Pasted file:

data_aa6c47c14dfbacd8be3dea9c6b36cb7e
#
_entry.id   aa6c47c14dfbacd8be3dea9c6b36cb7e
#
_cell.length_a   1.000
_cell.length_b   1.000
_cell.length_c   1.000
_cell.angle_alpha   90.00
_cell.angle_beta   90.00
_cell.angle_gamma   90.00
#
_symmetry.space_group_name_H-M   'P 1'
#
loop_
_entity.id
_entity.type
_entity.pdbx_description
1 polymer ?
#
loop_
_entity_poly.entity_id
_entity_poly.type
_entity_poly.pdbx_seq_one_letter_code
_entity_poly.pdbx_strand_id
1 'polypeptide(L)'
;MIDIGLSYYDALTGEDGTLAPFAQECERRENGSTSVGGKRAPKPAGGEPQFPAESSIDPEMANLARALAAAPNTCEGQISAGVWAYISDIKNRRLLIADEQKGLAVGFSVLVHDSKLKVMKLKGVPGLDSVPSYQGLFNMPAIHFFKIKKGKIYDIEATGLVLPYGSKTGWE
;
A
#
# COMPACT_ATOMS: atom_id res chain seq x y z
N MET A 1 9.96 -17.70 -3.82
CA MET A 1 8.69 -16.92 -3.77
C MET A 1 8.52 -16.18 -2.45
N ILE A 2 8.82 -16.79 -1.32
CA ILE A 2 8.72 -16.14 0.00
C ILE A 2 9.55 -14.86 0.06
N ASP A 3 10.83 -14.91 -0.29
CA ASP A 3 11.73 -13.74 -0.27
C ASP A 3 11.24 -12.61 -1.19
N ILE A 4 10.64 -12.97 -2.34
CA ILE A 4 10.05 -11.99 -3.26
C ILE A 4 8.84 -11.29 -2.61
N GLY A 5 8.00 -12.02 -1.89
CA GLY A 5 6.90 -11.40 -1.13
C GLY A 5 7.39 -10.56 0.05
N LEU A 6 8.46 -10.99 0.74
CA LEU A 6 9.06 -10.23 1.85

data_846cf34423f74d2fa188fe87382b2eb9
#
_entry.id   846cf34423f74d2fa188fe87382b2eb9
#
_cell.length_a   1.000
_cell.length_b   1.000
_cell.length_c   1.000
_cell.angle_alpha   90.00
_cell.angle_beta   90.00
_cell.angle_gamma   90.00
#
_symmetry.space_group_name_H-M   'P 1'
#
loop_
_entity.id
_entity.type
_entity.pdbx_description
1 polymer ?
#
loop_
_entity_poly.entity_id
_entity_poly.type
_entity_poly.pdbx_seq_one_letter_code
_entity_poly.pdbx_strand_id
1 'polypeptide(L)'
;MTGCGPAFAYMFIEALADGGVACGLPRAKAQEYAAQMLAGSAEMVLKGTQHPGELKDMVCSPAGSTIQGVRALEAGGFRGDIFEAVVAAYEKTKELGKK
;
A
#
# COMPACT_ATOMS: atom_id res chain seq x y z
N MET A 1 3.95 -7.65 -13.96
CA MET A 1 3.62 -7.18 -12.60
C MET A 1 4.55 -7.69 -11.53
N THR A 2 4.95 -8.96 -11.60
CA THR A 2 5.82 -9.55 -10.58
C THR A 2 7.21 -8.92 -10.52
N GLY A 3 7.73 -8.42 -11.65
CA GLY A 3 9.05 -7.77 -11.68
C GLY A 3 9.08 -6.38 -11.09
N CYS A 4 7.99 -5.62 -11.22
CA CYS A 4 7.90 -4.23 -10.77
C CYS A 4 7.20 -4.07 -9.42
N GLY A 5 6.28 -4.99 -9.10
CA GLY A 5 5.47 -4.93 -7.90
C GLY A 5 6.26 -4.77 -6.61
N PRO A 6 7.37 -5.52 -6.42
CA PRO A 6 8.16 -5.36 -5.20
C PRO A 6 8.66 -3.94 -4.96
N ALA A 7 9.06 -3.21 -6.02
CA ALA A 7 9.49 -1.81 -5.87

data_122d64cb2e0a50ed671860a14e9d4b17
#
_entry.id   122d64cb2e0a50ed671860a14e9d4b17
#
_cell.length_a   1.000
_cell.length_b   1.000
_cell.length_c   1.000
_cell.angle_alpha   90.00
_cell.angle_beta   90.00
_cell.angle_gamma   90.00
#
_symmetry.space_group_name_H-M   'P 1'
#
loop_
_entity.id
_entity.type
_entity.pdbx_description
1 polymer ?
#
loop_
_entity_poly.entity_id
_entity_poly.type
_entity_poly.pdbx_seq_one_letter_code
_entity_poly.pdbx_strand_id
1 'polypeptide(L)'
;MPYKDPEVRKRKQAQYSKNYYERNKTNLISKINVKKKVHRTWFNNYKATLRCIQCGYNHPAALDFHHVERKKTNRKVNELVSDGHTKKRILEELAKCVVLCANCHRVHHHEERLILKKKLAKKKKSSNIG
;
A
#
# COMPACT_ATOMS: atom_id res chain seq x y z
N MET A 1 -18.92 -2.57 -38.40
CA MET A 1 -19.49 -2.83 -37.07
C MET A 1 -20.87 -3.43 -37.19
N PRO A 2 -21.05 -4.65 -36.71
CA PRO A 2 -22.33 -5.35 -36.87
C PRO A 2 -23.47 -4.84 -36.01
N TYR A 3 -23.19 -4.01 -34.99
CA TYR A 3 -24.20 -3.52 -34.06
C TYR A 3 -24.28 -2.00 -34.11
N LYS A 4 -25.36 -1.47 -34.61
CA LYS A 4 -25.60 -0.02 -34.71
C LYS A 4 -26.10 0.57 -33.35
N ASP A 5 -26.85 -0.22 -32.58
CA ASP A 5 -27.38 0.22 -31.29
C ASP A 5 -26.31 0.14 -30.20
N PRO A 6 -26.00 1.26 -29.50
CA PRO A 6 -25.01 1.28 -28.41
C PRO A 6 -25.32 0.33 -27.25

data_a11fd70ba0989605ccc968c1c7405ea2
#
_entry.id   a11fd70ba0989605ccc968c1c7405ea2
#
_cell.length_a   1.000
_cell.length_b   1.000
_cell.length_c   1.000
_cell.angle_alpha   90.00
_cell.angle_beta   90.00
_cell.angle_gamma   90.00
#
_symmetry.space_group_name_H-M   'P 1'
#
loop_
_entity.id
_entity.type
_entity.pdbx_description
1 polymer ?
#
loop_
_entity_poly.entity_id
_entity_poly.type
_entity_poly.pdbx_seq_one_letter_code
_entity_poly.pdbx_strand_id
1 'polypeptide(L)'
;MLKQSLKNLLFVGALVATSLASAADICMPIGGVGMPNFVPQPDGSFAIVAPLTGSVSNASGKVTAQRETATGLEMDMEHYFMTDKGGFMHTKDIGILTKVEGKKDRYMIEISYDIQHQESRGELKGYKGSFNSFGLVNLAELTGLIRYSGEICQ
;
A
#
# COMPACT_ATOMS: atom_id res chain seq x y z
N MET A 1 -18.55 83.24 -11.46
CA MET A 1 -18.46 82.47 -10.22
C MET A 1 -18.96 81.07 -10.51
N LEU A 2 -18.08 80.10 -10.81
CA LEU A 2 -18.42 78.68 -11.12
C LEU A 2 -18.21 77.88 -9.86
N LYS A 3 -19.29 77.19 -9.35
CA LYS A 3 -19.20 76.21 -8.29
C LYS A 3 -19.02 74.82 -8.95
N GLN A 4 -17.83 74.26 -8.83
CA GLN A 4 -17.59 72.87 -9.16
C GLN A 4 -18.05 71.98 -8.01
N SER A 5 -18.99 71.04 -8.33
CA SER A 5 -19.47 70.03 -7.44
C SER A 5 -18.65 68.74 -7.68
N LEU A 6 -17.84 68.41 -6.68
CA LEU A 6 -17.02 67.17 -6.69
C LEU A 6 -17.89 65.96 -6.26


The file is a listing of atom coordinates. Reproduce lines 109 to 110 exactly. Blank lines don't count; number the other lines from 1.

_symmetry.space_group_name_H-M   'P 1'
#